Last Updated on
I received an email last week from Vickie, a 45 year old woman who is on the verge of emotional breakdown over money. Vickie and her 47 year old husband must file for bankruptcy, and she is experiencing frequent panic attacks over their money situation. Married for 14 years with two children, together they own 2 homes, a couple cars, have travelled extensively, and have otherwise lived very comfortable middle-class lifestyles. But over a year ago, her husband, a real estate executive, lost his $300,000 a year job. Now, together they face over $150,000 of credit card debt, plus thousands in past due income taxes, plus mortgages and car notes, and they have no regular income to support any of it. She feels like her whole world is crumbling and she is constantly fighting bouts of gripping panic and stress.
With over 50 million anxiety sufferers and record bankruptcy filings in America, many people find themselves in situations similar to Vickie’s, and can’t see a way out of their circumstance and looking for ways to ease panic attacks over money. As panic sets in it begins to impact everything from willpower to personal relationships and the desire to socialize with others (due to the embarrassment of it all). With so many Americans out of work in what is purported to be the worst recession since the great depression, meeting financial obligations becomes virtually impossible and a feeling of being trapped takes hold.
About Panic Attacks
Panic attacks represent a physiological over-reactive rush of adrenaline in response to a mostly unsubstantiated or overblown fear. In prehistoric times, this adrenaline rush helped humans fight off or run from a real attack from dinosaurs and other predators. Now the dinosaurs are gone, but experts say the feeling of “fight or flight” strikes panic attacks and anxiety sufferers each day. You might say that Vickie’s fear of impending bankruptcy is not overblown or unsubstantiated. In the end, times will be tough for Vickie and her family. But Vickie and her husband still have their health and their marriage, and get this – they both admit their respective roles or lack thereof in getting them into the financial situation in the first place – very important starting point. More importantly, they are beginning to understand that bankruptcy is a form of financial relief and legal protection from creditors – the ultimate source of the unsubstantiated fear. Talk to a lawyer or bankruptcy specialist about the specifics. But ultimately your worst fears about money are most definitely overblown if you are suffering from panic attacks and anxiety over them. You must strategize and gradually lift yourself out of the financial circumstance. And remember, if you must file for bankruptcy, you are not alone. If you check the rolls of past bankruptcy filers you will find names like Donald Trump, Circuit City, Blockbuster Video, and many other company’s and people. Bankruptcy is meant to be a backstop to keep you from panicking and seeing no way out. If Vickie allows her panic and stress to seize her willpower, she will sink into a freefall of fear and discouragement. In the end, she could wind up losing her most important assets – health, family, marriage, faith, etc.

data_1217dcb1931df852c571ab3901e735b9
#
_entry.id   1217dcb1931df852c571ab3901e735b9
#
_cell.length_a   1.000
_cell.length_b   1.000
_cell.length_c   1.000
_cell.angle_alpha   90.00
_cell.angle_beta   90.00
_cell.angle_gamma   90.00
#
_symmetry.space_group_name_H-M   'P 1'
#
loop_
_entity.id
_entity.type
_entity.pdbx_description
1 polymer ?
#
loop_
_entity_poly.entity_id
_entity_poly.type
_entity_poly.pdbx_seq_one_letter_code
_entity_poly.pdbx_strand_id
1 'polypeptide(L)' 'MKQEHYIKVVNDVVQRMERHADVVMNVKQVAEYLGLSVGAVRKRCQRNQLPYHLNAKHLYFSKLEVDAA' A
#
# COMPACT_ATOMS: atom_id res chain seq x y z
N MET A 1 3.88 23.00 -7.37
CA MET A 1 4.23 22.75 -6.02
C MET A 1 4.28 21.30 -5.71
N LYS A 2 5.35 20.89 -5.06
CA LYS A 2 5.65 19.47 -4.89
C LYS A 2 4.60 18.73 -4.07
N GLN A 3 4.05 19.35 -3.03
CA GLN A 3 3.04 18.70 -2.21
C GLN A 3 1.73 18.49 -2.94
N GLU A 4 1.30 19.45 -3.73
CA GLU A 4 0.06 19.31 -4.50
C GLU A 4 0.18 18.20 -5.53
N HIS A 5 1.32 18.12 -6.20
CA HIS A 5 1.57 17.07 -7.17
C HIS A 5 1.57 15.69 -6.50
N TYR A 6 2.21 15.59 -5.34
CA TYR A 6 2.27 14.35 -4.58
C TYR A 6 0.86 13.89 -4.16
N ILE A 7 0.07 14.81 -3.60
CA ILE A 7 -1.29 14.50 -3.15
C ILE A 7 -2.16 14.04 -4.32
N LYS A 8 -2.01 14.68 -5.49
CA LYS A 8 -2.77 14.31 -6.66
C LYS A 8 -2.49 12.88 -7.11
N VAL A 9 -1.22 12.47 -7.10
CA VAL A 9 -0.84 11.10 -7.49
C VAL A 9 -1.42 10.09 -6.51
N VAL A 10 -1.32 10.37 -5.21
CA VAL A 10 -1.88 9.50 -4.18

5 Steps To Staying Strong
1. Get in control of spending now. Don’t try to spend your way into stress relief. It never works.
2. Polish Up Your Resume. Know your skills and start marketing them everyday.
3. Create A Financial Plan. Know where you want to be in 1 year, 3 years and so forth.
4. Reward Yourself For Small Accomplishments. If you reach a stated goal or objective reward yourself in ways that celebrate your accomplishment without worsening the circumstance. In other words, don’t go out and spend more than you can afford.
5. Seek Expert Advice with your finances and your panic attacks if they persist or worsen.
Remember that money troubles can be corrected over time with a little knowledge and a realistic view about your resources. Panic attacks and anxiety can lead to far worse problems potentially requiring treatment. Always keep things in perspective and place value on family, friendships, relationships, and other excellent support structures.